Next I wanted to grab the links and the number of properties that were listed for sale, and the number of properties that were listed for rent for each location. This is the code I used to do that:

Syntax Note

You will notice that I’m using a technique to build lists that you may not have used before. It is called List Compression and here is a link that explains how to use it: List Compression

URL argument Note

The second thing you should notice about the code above is the argument that I’m adding the end of the url. With urls you can add arguments by listing them after a question mark in key,value pairs like this: ?key=value,key2=value2. I used this technique to set the variable pgsz to the value of the number of houses available for sale in that area. I discovered that this would cause the website to display all the listings in that area on one page. To figure this out I hovered my mouse over the next page button on the bottom of the result page and saw this argument. I changed it and noted what it did. This allows the next step to be much easier.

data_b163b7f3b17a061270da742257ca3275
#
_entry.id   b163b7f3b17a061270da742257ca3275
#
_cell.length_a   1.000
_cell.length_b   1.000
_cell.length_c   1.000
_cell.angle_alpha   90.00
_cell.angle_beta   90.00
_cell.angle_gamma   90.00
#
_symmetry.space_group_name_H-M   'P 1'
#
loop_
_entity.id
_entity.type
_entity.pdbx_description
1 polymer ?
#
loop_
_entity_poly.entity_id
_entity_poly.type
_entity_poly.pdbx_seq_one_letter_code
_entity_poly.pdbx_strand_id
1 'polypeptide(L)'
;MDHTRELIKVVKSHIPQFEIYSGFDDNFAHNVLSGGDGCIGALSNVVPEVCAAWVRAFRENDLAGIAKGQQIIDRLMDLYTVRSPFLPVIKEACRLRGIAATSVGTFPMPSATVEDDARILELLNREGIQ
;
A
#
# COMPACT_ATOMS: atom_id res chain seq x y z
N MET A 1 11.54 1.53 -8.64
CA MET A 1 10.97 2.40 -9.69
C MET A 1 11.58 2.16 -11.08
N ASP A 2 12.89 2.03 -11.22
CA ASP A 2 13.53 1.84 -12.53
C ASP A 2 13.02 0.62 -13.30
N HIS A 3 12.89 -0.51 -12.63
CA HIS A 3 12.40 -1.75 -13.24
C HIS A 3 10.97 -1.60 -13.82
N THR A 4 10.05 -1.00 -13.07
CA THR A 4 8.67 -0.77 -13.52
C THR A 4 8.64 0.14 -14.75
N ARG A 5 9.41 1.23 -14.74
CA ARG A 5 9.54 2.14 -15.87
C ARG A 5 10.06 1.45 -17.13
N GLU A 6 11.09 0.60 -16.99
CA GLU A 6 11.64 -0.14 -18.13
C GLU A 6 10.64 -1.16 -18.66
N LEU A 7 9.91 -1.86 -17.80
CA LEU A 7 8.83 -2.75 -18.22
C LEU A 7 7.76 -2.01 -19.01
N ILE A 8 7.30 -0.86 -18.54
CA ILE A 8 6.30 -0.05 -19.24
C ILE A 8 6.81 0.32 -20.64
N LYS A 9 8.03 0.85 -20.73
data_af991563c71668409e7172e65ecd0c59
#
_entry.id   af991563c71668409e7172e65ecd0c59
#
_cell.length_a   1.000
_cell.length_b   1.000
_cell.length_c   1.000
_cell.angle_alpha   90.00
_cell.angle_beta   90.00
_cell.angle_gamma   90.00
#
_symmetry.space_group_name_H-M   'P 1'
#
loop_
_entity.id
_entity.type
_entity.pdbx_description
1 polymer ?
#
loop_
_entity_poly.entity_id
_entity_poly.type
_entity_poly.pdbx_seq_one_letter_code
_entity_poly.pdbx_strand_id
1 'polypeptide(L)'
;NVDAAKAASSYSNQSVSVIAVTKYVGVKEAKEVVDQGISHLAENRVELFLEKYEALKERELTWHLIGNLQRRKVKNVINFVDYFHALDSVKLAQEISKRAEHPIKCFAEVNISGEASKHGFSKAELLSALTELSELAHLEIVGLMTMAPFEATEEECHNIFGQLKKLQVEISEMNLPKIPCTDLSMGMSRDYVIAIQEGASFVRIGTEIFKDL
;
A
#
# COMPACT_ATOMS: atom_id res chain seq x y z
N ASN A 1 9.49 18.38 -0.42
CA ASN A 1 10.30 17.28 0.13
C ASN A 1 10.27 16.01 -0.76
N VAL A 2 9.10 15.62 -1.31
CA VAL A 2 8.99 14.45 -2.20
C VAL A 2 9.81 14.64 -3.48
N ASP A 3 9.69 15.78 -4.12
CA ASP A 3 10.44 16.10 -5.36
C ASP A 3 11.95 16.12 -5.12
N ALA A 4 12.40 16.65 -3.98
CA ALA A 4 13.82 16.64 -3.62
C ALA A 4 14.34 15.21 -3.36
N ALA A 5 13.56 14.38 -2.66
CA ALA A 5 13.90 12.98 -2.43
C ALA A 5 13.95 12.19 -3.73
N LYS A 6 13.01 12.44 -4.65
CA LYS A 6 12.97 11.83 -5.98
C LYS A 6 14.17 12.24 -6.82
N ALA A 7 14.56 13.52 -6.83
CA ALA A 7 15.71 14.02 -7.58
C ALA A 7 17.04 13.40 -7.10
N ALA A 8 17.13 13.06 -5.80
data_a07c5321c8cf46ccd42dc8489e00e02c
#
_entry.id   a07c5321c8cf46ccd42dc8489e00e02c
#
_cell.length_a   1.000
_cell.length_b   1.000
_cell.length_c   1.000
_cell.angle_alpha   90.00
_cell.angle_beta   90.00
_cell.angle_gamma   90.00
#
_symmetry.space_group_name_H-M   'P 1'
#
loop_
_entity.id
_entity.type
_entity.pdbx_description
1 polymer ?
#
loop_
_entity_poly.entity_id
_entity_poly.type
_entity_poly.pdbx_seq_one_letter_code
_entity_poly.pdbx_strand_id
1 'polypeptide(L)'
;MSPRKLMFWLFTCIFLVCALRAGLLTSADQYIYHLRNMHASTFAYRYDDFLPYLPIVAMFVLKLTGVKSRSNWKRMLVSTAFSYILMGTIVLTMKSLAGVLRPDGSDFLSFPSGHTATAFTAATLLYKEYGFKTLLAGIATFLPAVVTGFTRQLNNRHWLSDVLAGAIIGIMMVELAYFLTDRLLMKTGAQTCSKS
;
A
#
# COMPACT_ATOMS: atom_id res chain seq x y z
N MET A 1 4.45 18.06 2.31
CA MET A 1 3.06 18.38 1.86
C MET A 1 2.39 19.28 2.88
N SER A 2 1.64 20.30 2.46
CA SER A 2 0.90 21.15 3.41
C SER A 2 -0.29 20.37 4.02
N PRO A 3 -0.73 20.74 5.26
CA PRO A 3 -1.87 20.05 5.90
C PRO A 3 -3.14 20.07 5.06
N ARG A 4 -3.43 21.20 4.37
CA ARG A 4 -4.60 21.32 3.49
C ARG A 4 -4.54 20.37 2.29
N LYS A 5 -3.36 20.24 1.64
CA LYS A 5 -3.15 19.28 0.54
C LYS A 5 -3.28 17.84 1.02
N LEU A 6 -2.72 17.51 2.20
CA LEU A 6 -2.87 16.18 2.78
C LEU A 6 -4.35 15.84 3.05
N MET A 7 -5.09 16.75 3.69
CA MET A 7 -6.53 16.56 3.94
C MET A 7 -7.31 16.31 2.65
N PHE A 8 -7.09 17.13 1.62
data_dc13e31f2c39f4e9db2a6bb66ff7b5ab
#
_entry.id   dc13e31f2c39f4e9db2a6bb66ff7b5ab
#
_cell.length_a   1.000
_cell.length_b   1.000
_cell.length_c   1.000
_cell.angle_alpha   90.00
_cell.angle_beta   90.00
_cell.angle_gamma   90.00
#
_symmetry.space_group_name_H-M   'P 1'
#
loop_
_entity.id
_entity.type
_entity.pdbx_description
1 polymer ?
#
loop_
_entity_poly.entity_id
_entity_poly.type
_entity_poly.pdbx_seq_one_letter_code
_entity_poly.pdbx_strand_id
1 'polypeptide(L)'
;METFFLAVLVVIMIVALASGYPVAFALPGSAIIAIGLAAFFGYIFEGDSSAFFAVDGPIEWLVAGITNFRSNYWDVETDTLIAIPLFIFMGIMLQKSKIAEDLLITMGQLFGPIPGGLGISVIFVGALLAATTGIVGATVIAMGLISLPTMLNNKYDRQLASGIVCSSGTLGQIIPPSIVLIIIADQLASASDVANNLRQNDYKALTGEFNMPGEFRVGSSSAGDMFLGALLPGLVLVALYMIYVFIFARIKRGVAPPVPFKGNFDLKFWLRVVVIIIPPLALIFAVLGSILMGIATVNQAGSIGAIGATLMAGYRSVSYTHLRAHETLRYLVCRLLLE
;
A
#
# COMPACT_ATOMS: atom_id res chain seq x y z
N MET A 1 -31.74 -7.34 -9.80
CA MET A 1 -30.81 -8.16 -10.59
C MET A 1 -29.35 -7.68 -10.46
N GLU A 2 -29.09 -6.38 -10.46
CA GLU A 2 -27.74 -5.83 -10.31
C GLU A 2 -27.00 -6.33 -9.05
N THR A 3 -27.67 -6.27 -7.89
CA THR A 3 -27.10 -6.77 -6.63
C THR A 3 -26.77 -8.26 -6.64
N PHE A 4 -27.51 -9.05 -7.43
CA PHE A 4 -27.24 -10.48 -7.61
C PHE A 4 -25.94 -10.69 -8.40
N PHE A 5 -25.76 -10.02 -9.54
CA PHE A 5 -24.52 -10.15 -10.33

Getting a link to the listing

The next step proved to be much harder. I wanted to find the links on the next page that went to listings but one thing I found is that there were duplicate links and that grabbing the link was actually kind of difficult using xpath. Enter another tool. That tool is BeautifulSoap. It is a tool for searching through documents and finding what you are looking for. It is considerably easier than XPath. To test I chose to pick just one city for continuing on, Aurora. There are two steps to this part: getting the list of links to the listings and parsing data on those pages.

Getting a list of links to listings

Below is how I got the list of URL’s that went to addresses:

Making urls unique